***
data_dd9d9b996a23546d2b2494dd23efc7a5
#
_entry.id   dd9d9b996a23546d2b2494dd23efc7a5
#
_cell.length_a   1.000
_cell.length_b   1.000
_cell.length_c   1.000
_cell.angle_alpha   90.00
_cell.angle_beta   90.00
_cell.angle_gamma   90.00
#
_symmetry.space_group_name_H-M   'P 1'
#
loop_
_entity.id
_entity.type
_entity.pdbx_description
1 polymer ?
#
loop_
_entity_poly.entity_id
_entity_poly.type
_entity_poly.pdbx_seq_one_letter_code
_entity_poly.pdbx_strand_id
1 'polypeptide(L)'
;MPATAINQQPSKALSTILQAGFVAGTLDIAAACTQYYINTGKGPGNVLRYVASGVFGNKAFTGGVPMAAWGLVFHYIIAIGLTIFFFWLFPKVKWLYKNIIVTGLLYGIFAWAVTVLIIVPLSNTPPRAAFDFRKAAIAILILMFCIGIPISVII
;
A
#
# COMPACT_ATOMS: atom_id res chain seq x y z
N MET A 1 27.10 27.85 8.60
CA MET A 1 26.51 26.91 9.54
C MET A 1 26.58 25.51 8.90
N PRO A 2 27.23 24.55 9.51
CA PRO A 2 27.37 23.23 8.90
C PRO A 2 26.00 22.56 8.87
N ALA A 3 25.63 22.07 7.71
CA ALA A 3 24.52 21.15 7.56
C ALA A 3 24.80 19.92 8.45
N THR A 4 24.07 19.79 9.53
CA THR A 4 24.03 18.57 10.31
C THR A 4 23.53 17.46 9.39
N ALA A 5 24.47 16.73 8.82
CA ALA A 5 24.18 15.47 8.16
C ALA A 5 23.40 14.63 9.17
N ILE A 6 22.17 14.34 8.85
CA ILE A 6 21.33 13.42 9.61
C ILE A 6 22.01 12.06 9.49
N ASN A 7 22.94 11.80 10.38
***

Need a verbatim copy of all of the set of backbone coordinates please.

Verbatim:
data_dd9d9b996a23546d2b2494dd23efc7a5
#
_entry.id   dd9d9b996a23546d2b2494dd23efc7a5
#
_cell.length_a   1.000
_cell.length_b   1.000
_cell.length_c   1.000
_cell.angle_alpha   90.00
_cell.angle_beta   90.00
_cell.angle_gamma   90.00
#
_symmetry.space_group_name_H-M   'P 1'
#
loop_
_entity.id
_entity.type
_entity.pdbx_description
1 polymer ?
#
loop_
_entity_poly.entity_id
_entity_poly.type
_entity_poly.pdbx_seq_one_letter_code
_entity_poly.pdbx_strand_id
1 'polypeptide(L)'
;MPATAINQQPSKALSTILQAGFVAGTLDIAAACTQYYINTGKGPGNVLRYVASGVFGNKAFTGGVPMAAWGLVFHYIIAIGLTIFFFWLFPKVKWLYKNIIVTGLLYGIFAWAVTVLIIVPLSNTPPRAAFDFRKAAIAILILMFCIGIPISVII
;
A
#
# COMPACT_ATOMS: atom_id res chain seq x y z
N MET A 1 27.10 27.85 8.60
CA MET A 1 26.51 26.91 9.54
C MET A 1 26.58 25.51 8.90
N PRO A 2 27.23 24.55 9.51
CA PRO A 2 27.37 23.23 8.90
C PRO A 2 26.00 22.56 8.87
N ALA A 3 25.63 22.07 7.71
CA ALA A 3 24.52 21.15 7.56
C ALA A 3 24.80 19.92 8.45
N THR A 4 24.07 19.79 9.53
CA THR A 4 24.03 18.57 10.31
C THR A 4 23.53 17.46 9.39
N ALA A 5 24.47 16.73 8.82
CA ALA A 5 24.18 15.47 8.16
C ALA A 5 23.40 14.63 9.17
N ILE A 6 22.17 14.34 8.85
CA ILE A 6 21.33 13.42 9.61
C ILE A 6 22.01 12.06 9.49
N ASN A 7 22.94 11.80 10.38